Federal Court Rules Against Biden Enforcement Restrictions
FAIR Take | March 2022
This week, the U.S. District Court for the Southern District of Ohio blocked the Biden administration’s immigration enforcement policy guidance that restrains U.S. Immigration and Customs Enforcement (ICE) from enforcing immigration law in nearly all circumstances.
The court enjoined Department of Homeland Security (DHS) Secretary Alejandro Mayorkas’ policy guidance, captioned “Guidelines for the Enforcement of Civil Immigration Law,” correctly determining that it violated federal law. Specifically, the court held the policy is inconsistent with immigration statutes that require DHS to detain and remove certain criminal aliens from the United States. The court also ruled that DHS failed to follow procedures required by federal law when creating the policy.
The States of Arizona, Montana, and Ohio challenged the policy guidance. In their complaint, the states charged that the Biden administration’s “practice has incentivized, and will continue to incentivize, an unprecedented level of illegal border activity, including a record influx of fentanyl at the southern border, which is trafficked into” the states’ communities. The court found that the states have standing to contest the policy in court in part because of the increased law enforcement costs the states will invariably bear as a result of DHS’s refusal to enforce the law against certain criminal aliens.
Federal law requires DHS to detain aliens who are subject to deportation for committing certain crimes pending their proceedings in front of an immigration judge. Secretary Mayorkas’s policy guidance would have limited their ability to do so to cases of terrorism, espionage and unlawful entry. In all other cases, the policy required ICE agents to consider many factors to justify or excuse enforcement actions – including whether the alien has been illegally present in the United States for a lengthy period; has family in the United States that will be negatively affected by the alien’s removal; has been the witness to a crime; has filed a housing or employment related complaint; or if the alien or a member of their family has performed some sort of public service in the United States – despite Congress’s clear statutory requirements.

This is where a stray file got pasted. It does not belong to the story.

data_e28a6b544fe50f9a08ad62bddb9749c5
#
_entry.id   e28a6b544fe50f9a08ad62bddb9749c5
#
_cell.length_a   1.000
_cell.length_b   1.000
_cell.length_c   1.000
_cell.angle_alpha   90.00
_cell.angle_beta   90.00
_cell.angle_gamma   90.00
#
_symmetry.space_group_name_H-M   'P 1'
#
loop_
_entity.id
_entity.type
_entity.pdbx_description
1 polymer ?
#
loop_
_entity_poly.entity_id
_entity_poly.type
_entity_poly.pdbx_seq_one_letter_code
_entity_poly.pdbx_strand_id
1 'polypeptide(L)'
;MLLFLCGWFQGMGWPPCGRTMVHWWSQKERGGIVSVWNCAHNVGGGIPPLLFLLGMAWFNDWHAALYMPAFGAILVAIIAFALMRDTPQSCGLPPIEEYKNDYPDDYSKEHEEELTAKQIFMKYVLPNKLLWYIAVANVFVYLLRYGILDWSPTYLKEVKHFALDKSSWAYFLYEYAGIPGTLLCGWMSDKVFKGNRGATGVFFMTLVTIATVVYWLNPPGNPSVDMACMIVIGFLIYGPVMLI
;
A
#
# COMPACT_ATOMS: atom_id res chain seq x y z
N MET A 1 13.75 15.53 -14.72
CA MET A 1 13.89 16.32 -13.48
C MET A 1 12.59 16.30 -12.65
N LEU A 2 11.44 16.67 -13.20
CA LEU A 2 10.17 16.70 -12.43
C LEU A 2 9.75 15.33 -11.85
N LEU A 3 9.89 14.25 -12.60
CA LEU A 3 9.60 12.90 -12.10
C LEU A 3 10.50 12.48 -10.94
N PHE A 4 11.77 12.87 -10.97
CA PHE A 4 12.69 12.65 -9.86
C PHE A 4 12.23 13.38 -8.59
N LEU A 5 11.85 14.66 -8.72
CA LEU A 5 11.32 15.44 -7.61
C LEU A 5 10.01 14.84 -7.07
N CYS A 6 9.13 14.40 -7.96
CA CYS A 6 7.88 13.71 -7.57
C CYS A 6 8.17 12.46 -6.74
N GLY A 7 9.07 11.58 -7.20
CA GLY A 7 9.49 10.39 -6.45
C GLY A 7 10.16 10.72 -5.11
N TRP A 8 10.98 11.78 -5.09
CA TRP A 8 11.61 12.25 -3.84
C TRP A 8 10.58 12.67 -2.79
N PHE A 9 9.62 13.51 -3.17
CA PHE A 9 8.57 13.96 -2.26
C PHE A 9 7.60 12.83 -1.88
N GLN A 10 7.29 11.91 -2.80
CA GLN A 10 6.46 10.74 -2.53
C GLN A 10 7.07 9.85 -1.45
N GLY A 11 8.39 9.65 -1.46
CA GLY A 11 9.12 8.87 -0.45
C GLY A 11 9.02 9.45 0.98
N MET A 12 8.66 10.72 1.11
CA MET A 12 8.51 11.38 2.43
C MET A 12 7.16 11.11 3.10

“Can the Executive displace clear congressional command in the name of resource allocation and enforcement goals? Here, the answer is no,” the court’s opinion explained. Agreeing with the plaintiff states, the court determined that language Congress used when it directed that certain criminal aliens be detained and removed from the country is mandatory.
Arizona Attorney General Mark Brnovich characterized the ruling as a “tremendous victory for the rule of law and the safety of our communities.” In a statement, he said, “Since assuming office, the Biden administration has undermined our immigration laws and our law enforcement agencies, while empowering dangerous cartels and criminals on both sides of the border.”
The federal court’s injunction will apply nationwide, prohibiting DHS from applying the policy in any state, and will be in effect pending a resolution on the merits. The Biden administration is expected to appeal this decision.